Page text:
February focus: Expanding emotional self awareness

So far during February we have started to look at how we can develop our emotional self awareness, covering what emotions are, how to spot and name them, and observe them with kindness and distance. We took a deeper look at the primary universal emotions: sadness, happiness, surprise, disgust, fear, and anger.

Emotions influence our health, work performance, decision-making skills, motivation and overall wellbeing, so it’s helpful to understand and manage them. You can do this by:

– Learning to notice your emotions
– Being curious and patient with your emotions
Talking about them with others
– Learning to accept having different emotions
– Choosing how to respond to your emotions

A vocabulary to share your emotions

Talking about your emotions with others can be a daunting step but having a vocabulary to describe what you’re experiencing can make it more accessible. When you share your emotions with others, you not only create an environment of trust and openness, you also hear your own words out loud which can actually help with processing you experience.

There are a variety of tools available that can help you widen your vocabulary beyond the six primary universal emotions that we’ve already explored.

Plutchik’s Wheel of Emotions

Developed by American psychologist Dr. Robert Plutchik, the Wheels of Emotions illustrates the primary emotions (anger, joy, fear etc) and variations in their intensity (boredom – disgust – loathing). It also suggests how emotions combine to create others e.g. joy + trust = optimism.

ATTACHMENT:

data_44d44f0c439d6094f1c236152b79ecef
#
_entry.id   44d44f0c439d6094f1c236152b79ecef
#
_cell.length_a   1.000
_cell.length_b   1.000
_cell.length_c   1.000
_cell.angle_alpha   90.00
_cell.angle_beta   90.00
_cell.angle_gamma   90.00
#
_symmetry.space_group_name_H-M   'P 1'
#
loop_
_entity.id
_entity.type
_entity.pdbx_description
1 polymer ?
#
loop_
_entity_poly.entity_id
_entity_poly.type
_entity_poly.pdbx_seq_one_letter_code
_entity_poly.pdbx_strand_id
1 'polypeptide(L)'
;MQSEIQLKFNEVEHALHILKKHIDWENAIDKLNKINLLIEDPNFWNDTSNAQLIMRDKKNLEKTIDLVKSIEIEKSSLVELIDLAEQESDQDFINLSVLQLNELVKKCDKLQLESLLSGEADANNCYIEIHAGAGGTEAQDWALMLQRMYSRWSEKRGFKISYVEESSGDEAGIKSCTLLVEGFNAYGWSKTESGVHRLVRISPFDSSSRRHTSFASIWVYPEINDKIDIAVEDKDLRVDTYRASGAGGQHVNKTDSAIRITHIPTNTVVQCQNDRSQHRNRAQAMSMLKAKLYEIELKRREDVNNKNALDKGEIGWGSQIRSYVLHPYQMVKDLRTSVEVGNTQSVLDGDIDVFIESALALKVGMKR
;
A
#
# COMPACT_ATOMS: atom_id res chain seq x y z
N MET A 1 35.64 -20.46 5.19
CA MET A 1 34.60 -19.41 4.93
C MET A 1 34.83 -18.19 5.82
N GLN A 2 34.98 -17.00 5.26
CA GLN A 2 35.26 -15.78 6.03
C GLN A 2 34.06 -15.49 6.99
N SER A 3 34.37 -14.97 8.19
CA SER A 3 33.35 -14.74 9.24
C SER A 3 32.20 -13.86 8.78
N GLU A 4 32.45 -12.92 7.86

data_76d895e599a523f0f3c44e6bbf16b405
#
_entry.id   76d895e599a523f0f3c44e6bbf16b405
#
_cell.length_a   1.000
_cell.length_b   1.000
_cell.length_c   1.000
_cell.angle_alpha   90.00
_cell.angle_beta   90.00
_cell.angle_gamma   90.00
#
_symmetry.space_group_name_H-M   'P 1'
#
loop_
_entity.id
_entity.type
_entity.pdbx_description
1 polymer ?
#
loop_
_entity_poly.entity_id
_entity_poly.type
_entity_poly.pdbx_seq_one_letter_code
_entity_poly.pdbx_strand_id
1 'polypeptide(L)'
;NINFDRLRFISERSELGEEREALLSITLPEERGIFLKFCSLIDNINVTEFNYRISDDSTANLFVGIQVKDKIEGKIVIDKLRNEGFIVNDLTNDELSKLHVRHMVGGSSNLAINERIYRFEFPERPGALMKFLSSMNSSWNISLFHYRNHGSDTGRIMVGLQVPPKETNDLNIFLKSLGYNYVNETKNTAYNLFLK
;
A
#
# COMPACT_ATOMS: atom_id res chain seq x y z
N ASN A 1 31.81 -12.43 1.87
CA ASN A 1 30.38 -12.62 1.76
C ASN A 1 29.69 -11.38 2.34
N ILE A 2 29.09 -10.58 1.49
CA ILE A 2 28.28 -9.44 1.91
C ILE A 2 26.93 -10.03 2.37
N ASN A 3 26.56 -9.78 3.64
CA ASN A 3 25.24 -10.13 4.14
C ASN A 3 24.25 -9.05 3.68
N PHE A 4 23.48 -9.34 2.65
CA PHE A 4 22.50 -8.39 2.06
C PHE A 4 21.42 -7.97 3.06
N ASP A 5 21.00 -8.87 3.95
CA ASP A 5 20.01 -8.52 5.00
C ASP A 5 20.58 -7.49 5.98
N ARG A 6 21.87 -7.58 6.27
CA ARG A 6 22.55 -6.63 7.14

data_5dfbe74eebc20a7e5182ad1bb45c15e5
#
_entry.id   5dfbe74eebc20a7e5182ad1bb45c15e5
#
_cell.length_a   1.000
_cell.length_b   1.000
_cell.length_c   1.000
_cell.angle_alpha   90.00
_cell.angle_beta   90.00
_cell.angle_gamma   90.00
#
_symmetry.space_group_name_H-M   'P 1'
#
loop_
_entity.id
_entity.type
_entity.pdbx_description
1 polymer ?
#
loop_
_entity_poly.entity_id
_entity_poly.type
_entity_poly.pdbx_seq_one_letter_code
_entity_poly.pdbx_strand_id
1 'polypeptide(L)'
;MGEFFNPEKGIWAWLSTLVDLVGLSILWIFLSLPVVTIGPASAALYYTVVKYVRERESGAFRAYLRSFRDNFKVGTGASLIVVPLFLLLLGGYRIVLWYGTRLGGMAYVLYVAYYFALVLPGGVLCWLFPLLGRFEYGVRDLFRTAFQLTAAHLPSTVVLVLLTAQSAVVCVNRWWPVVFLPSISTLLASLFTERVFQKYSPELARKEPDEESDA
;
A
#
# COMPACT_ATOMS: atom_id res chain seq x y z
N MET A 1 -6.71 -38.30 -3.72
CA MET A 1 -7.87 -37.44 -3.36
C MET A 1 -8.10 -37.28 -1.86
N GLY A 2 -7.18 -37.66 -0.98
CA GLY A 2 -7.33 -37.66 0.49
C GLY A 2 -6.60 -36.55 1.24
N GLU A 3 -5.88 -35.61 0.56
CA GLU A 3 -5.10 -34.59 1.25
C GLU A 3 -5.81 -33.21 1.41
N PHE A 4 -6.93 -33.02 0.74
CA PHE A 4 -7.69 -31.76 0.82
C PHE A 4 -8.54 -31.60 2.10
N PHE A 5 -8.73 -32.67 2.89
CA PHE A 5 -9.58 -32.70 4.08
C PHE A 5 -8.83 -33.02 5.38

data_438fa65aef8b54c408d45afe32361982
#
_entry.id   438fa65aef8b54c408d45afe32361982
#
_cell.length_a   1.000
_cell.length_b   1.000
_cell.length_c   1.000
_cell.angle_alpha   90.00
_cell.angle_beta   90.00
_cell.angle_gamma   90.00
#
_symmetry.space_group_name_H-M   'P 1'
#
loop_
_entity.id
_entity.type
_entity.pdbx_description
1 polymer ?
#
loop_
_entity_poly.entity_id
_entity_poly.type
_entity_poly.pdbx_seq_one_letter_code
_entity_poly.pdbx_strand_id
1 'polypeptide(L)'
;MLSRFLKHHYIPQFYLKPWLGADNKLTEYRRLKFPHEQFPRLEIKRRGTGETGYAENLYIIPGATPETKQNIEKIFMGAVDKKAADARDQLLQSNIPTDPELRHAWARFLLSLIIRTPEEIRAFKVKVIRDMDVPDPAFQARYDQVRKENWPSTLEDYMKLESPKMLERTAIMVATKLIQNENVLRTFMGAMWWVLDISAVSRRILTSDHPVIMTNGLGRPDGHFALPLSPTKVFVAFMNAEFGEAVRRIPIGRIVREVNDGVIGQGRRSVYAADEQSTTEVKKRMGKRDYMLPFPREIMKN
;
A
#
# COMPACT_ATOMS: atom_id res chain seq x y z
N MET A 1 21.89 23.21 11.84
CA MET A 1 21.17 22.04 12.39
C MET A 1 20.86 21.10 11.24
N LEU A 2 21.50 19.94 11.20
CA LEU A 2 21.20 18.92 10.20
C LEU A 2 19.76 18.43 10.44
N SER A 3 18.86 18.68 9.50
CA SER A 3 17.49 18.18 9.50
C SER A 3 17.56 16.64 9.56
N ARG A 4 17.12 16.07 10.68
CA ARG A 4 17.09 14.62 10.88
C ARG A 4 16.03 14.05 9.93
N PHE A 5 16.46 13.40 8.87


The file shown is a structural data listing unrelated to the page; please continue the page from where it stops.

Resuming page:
Geneva Emotion Wheel

The Geneva Emotion Wheel uses a wider base of 20 emotions (including pride and shame) and are arranged on two axes – how pleasant the emotion is and how much control the individual has over the situation and its outcomes. This model was developed at the University of Geneva to create positive consumer experiences.

The Feelings Wheel

Created by Australian pastor Geoffrey Roberts and designed by Gloria Wilcox, this wheel shows three tiers of emotions with the primary ones at the centre. It’s not research-backed but is a useful tool for helping people identify their emotions.

How to use the wheels

On a basic level you can use the wheels in any way that’s useful to you. It’s a starting point to help you name your emotion and get on the path to kindly acceptance and emotion management / regulation. And it’s a helpful way to convey how you’re feeling to others. The ability to recognize your own emotions and mood, to understand your thoughts about your emotions, and to know how those thoughts connect with your behaviour are the building blocks of self-awareness.

And this process is also a stepping stone to creating social awareness, and reading other people. Social awareness is a superpower, especially in the workplace, and one of the key capabilities that helps leaders build effective and engaged teams, as well as healthy workplace relationships.

Daily Practice: Philanthropy

Bake something and leave it on a friend’s doorstep.

It’s National Random Acts of Kindness day on February 17th. Show your love for others by leaving them a restriction-compliant sweet treat. If you’re not a baker, you could grab something from a local bakery. Or choose another act of kindness!

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